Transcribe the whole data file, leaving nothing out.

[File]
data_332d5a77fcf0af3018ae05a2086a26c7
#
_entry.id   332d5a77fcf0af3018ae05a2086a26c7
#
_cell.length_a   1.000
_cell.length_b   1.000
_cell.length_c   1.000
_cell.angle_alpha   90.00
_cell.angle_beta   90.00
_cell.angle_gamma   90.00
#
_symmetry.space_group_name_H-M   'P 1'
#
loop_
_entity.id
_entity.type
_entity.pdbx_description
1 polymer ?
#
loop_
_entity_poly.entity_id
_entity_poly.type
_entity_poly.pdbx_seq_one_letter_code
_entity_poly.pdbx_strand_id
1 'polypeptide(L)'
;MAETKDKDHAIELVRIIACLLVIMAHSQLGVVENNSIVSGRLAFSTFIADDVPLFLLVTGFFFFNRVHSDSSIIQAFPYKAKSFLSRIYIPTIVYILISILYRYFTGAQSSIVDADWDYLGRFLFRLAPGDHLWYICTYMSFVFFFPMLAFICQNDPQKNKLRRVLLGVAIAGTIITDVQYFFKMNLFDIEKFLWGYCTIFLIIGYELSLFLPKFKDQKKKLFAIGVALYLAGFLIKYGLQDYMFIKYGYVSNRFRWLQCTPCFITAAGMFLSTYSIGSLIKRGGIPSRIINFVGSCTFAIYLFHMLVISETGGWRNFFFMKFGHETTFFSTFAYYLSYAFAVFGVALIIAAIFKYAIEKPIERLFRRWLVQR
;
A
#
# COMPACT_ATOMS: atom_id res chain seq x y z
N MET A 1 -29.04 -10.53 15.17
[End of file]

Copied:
data_332d5a77fcf0af3018ae05a2086a26c7
#
_entry.id   332d5a77fcf0af3018ae05a2086a26c7
#
_cell.length_a   1.000
_cell.length_b   1.000
_cell.length_c   1.000
_cell.angle_alpha   90.00
_cell.angle_beta   90.00
_cell.angle_gamma   90.00
#
_symmetry.space_group_name_H-M   'P 1'
#
loop_
_entity.id
_entity.type
_entity.pdbx_description
1 polymer ?
#
loop_
_entity_poly.entity_id
_entity_poly.type
_entity_poly.pdbx_seq_one_letter_code
_entity_poly.pdbx_strand_id
1 'polypeptide(L)'
;MAETKDKDHAIELVRIIACLLVIMAHSQLGVVENNSIVSGRLAFSTFIADDVPLFLLVTGFFFFNRVHSDSSIIQAFPYKAKSFLSRIYIPTIVYILISILYRYFTGAQSSIVDADWDYLGRFLFRLAPGDHLWYICTYMSFVFFFPMLAFICQNDPQKNKLRRVLLGVAIAGTIITDVQYFFKMNLFDIEKFLWGYCTIFLIIGYELSLFLPKFKDQKKKLFAIGVALYLAGFLIKYGLQDYMFIKYGYVSNRFRWLQCTPCFITAAGMFLSTYSIGSLIKRGGIPSRIINFVGSCTFAIYLFHMLVISETGGWRNFFFMKFGHETTFFSTFAYYLSYAFAVFGVALIIAAIFKYAIEKPIERLFRRWLVQR
;
A
#
# COMPACT_ATOMS: atom_id res chain seq x y z
N MET A 1 -29.04 -10.53 15.17